Experts Call for New Higher Education Research Agenda

Experts Call for New Higher Education Research Agenda

PALO ALTO, Calif.

Although more people than ever have access to American institutions of higher learning, a new report says research is needed to examine what educational programs are offered at colleges and what students actually learn.

The 25-page essay, entitled “Beyond Dead Reckoning: Research Priorities for Redirecting American Higher Education,” is published by the National Center for Postsecondary Improvement (NCPI) headquartered at Stanford University. The report poses a fundamental question: More people have access, but access to what?

“We think that many policy-makers look at initial enrollments as the minimum threshold for access,” says Dr. Patricia Gumport, associate professor of education and the center’s executive director. “What we’re saying is, ‘That’s not enough.’ You have to follow people through (college) to see what happens once they get in the door.”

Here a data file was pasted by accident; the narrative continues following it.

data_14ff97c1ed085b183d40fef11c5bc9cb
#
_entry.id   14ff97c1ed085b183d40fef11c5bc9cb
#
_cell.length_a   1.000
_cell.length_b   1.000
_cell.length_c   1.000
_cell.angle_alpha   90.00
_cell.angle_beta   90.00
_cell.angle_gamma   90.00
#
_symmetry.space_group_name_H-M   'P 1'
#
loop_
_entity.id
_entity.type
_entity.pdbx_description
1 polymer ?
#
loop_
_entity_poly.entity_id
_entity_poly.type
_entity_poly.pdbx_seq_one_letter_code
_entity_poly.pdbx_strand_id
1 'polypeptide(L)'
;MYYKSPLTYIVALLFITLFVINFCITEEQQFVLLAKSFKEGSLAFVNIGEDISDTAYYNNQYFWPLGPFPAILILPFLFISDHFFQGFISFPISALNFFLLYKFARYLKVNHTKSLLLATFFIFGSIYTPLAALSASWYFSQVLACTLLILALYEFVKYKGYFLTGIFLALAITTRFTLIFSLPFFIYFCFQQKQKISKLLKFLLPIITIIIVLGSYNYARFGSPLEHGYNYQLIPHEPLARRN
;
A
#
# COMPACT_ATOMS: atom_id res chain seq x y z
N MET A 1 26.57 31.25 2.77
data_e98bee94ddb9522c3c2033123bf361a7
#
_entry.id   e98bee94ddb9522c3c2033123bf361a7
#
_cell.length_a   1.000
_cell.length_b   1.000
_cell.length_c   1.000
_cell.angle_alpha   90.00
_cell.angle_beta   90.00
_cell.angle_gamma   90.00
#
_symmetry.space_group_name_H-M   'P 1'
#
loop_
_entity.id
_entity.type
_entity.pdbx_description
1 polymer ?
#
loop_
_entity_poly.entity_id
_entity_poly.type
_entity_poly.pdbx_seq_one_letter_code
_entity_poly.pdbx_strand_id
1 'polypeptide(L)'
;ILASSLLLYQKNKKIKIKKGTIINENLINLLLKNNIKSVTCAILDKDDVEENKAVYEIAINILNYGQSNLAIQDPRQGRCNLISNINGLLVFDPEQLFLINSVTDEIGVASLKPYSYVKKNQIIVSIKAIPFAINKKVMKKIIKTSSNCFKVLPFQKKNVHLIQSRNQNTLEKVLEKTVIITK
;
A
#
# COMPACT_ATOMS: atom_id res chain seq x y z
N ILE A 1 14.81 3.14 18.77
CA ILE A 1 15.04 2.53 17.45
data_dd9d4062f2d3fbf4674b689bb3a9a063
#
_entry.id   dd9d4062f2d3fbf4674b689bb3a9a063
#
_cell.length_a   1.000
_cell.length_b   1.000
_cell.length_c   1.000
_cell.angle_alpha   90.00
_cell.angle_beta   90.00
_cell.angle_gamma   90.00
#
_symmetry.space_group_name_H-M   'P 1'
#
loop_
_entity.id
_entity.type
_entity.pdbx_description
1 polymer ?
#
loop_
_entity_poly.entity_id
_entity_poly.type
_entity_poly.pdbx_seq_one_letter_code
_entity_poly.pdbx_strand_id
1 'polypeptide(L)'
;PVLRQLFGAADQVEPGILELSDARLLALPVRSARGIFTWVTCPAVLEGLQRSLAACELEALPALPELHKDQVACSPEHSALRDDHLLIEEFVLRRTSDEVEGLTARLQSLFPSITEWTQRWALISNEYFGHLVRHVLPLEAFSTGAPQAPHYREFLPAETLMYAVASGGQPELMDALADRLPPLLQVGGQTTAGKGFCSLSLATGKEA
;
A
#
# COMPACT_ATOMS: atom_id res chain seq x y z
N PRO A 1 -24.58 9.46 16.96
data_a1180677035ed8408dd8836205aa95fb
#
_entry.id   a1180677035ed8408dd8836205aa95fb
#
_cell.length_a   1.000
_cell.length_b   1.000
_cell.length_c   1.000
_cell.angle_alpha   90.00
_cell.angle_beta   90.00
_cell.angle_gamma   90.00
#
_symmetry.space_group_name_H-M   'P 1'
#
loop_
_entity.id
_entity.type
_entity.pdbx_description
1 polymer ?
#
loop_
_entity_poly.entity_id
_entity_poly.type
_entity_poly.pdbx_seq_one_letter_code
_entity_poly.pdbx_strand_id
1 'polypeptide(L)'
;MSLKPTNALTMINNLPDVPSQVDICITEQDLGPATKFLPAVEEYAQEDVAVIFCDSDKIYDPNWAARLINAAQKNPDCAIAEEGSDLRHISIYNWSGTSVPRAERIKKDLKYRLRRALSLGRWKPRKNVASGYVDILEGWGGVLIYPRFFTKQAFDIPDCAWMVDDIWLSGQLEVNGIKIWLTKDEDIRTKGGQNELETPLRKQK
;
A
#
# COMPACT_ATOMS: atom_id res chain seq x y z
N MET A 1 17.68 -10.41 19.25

While the paper does not offer specific policy proposals, it asks probing questions to help set a new agenda for higher education research. “We are trying to create a sense of urgency in how well colleges and universities are meeting diverse needs and changing expectations,” Gumport says. “We don’t want this (research) to be put on a shelf and gather dust.”

In preparing the report, Gumport and her colleagues consulted with a broad range of policy and institutional experts, and organized a series of national roundtable discussions. The work also draws from NCPI’s policy seminars and focus groups held during the last six years.

The report notes that colleges and universities today serve a very different undergraduate student body from the one they were designed to accommodate three decades ago.

According to U.S. Department of Education data, the proportion of high school graduates going directly to college increased from 49 to 62 percent between 1972 and 1995.

Today, more students come from a wider range of socio economic, ethnic and racial groups, and they enter with different levels of academic preparation. Despite such broad shifts, the core practices of education remain essentially unchanged.

For more information visit the NCPI Web site at .



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